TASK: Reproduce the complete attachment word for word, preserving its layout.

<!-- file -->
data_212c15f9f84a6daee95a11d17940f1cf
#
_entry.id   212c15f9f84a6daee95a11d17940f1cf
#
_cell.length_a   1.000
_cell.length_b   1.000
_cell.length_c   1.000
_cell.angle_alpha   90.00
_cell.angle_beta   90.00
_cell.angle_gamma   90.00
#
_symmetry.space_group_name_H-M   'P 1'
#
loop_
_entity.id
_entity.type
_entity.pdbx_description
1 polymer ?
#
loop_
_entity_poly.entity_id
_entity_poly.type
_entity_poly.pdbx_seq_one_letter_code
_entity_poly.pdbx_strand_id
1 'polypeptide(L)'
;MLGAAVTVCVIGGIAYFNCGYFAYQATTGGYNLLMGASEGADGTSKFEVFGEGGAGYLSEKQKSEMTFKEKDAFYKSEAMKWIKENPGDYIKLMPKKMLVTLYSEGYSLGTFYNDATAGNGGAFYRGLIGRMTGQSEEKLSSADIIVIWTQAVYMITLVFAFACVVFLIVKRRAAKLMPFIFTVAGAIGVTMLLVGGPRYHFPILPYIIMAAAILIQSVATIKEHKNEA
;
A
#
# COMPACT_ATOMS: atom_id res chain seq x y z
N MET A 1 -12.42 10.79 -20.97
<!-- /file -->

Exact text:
data_212c15f9f84a6daee95a11d17940f1cf
#
_entry.id   212c15f9f84a6daee95a11d17940f1cf
#
_cell.length_a   1.000
_cell.length_b   1.000
_cell.length_c   1.000
_cell.angle_alpha   90.00
_cell.angle_beta   90.00
_cell.angle_gamma   90.00
#
_symmetry.space_group_name_H-M   'P 1'
#
loop_
_entity.id
_entity.type
_entity.pdbx_description
1 polymer ?
#
loop_
_entity_poly.entity_id
_entity_poly.type
_entity_poly.pdbx_seq_one_letter_code
_entity_poly.pdbx_strand_id
1 'polypeptide(L)'
;MLGAAVTVCVIGGIAYFNCGYFAYQATTGGYNLLMGASEGADGTSKFEVFGEGGAGYLSEKQKSEMTFKEKDAFYKSEAMKWIKENPGDYIKLMPKKMLVTLYSEGYSLGTFYNDATAGNGGAFYRGLIGRMTGQSEEKLSSADIIVIWTQAVYMITLVFAFACVVFLIVKRRAAKLMPFIFTVAGAIGVTMLLVGGPRYHFPILPYIIMAAAILIQSVATIKEHKNEA
;
A
#
# COMPACT_ATOMS: atom_id res chain seq x y z
N MET A 1 -12.42 10.79 -20.97